If we wish to enjoy of the advantages offered for tourism into human well-being, we need to conserve landscaping, cultural and biological attributes of each destination. Please, let us widen our consciousness into our travel practices and preferences when we are selecting a service. Help to fortify responsible tourism
Punto Om Yoga is a centre located in San Isidro District of Lima, a Unesco World Heritage Site, which brings an enriching experience to connect with your inner self. They offer regular classes for kids, multi-level and for seniors that can be given in Spanish, English and German, depending on participant’s needs. Also, they have special classes of Kundalini, Ashtanga, Power Yoga, Vinyasa Flow and meditation; and workshops such as: Introduction to Kundalini’s energy, Chakras and Discovering your Inner Voice.
Jennyfer Vallenas is a lawyer who has been dedicated to the yoga practice for more than 3 years. She attended a Power Yoga teacher training with Fred Bush and started sharing her learning with her friends. Jennyfer, accompanied by Marco Helm, founded Punto Om Yoga, a cosy space that opened last May.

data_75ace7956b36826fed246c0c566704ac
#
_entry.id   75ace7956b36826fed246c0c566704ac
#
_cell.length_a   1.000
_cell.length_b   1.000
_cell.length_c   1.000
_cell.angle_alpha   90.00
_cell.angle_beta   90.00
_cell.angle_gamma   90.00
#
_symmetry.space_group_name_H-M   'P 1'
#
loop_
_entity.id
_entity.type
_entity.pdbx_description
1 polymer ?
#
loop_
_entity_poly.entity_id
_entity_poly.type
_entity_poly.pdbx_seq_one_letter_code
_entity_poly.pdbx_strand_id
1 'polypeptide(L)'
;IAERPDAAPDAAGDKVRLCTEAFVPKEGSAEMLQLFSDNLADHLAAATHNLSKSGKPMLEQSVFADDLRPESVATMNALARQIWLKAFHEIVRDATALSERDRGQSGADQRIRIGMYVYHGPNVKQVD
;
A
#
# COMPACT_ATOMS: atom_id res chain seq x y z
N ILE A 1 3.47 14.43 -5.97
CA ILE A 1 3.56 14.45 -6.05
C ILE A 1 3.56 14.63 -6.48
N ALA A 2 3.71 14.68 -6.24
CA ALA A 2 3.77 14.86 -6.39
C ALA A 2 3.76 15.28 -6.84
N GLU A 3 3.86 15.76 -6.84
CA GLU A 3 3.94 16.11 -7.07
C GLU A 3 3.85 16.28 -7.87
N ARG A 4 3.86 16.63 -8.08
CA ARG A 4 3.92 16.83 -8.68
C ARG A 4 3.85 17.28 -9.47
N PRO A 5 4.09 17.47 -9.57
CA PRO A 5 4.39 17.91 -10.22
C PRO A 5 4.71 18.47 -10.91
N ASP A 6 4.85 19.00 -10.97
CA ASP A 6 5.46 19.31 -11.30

Marco has experience in Ashtanga Yoga and has expressed interest in being a yoga centre wide open to share different kinds of knowledge to achieve inner development.
About Kundalini and Synergy Yoga
Jessica Venegas is the instructor in charge of Kundalini classes. She commented that this kind of yoga was “the most reserved by Oriental elitist caste, therefore it didn’t arrive in the West until 20 years ago through Yogi Bhajan. Kundalini is called Yoga of Consciousness because it looks for mental, spiritual and emotional transcendence… Through yoga you can learn how to manage the energy to prevent sickness and low emotions; you can be aware of your body, emotions and soul while they are working together”.
Jennyfer and Marco enjoy working through Synergy Yoga schemes without labelling the centre in that style. It helps to integrate participants through circular dynamics such as games, stretching, AcroYoga and Thai Masage.
Punto Om Yoga is a centre where participants and instructors are crossing a path together …a path where everybody is learning.